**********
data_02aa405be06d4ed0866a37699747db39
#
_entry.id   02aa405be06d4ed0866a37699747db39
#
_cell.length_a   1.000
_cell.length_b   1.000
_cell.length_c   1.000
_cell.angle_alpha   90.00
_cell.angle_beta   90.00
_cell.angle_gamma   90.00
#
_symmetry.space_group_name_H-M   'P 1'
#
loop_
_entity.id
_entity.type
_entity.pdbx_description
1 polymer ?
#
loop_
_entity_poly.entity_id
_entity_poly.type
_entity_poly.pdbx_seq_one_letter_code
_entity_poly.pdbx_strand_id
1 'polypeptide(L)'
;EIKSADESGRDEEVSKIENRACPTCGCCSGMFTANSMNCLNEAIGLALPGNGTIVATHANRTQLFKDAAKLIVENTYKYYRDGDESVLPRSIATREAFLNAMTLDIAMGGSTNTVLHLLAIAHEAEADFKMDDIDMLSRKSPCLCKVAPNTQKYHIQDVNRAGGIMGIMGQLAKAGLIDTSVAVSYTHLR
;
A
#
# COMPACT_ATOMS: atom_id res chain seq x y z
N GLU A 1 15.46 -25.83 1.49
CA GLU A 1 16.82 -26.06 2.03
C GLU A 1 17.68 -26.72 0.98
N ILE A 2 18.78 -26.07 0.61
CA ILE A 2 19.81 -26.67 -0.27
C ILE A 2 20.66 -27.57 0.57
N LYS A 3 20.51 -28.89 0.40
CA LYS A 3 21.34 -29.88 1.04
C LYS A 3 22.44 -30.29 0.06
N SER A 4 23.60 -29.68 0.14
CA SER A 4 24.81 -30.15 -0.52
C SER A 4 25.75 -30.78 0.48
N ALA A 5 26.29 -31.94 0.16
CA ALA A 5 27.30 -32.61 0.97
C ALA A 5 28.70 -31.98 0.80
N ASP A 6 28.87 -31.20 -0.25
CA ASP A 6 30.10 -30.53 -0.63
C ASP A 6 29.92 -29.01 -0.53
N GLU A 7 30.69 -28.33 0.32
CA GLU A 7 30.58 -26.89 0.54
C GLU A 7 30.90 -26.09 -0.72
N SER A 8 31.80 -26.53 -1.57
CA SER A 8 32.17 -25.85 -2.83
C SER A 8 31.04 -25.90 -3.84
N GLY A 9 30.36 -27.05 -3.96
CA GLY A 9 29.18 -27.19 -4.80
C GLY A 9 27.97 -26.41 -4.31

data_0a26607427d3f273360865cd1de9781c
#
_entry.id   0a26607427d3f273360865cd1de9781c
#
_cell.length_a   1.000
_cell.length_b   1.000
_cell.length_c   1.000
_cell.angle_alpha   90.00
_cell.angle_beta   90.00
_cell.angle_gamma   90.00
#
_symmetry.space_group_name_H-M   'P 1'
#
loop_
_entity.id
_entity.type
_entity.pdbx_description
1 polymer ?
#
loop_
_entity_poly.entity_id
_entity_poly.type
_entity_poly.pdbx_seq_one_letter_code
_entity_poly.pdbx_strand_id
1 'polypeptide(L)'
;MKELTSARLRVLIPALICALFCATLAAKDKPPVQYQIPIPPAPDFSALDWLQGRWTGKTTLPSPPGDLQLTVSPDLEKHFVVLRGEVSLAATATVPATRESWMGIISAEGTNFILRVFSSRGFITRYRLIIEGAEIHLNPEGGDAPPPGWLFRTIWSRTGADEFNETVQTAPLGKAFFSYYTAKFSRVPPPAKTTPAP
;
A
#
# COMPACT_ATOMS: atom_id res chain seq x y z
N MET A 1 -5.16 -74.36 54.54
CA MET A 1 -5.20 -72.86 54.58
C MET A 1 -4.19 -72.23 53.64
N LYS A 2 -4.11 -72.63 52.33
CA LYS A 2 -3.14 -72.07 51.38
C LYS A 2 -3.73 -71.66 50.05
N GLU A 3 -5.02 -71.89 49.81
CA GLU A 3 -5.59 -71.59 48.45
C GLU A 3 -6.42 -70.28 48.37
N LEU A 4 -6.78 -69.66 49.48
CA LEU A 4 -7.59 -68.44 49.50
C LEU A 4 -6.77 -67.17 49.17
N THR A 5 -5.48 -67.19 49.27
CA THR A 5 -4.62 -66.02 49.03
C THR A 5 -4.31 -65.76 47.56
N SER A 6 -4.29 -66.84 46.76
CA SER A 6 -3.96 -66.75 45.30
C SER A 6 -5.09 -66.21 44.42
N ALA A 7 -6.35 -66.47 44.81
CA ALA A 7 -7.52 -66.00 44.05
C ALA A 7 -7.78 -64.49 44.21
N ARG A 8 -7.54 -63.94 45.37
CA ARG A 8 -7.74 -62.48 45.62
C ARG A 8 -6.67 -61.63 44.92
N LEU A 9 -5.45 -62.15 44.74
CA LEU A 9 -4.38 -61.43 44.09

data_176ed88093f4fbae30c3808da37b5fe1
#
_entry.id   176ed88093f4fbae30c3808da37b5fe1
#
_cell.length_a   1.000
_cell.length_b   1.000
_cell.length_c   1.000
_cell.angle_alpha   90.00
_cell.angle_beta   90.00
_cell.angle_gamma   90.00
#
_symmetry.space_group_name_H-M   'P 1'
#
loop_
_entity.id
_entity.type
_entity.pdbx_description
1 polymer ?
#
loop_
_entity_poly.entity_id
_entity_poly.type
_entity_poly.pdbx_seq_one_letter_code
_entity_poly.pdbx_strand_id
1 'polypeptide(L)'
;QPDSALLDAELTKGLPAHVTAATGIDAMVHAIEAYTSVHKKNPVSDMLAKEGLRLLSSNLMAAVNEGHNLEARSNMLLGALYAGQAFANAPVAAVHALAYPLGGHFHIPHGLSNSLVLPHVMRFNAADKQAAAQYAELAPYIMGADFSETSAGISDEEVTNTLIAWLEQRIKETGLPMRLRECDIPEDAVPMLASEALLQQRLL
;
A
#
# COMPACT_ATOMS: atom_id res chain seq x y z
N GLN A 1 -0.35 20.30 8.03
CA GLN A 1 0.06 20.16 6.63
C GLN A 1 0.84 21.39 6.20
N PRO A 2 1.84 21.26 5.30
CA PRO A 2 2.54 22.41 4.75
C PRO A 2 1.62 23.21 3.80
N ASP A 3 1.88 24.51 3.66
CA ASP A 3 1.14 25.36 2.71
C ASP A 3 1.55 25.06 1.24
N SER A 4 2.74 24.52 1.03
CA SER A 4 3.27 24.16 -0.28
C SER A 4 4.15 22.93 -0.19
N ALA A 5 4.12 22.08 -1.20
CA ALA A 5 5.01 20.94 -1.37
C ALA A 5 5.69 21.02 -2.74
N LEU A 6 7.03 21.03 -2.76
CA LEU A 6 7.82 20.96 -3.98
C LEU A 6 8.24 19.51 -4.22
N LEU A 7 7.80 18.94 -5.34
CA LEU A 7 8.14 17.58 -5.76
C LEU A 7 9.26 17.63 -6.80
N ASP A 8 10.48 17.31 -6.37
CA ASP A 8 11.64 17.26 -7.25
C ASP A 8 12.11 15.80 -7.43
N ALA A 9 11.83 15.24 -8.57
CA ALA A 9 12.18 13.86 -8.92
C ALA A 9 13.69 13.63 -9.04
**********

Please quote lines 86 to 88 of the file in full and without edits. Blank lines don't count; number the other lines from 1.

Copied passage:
#
# COMPACT_ATOMS: atom_id res chain seq x y z
N MET A 1 -5.16 -74.36 54.54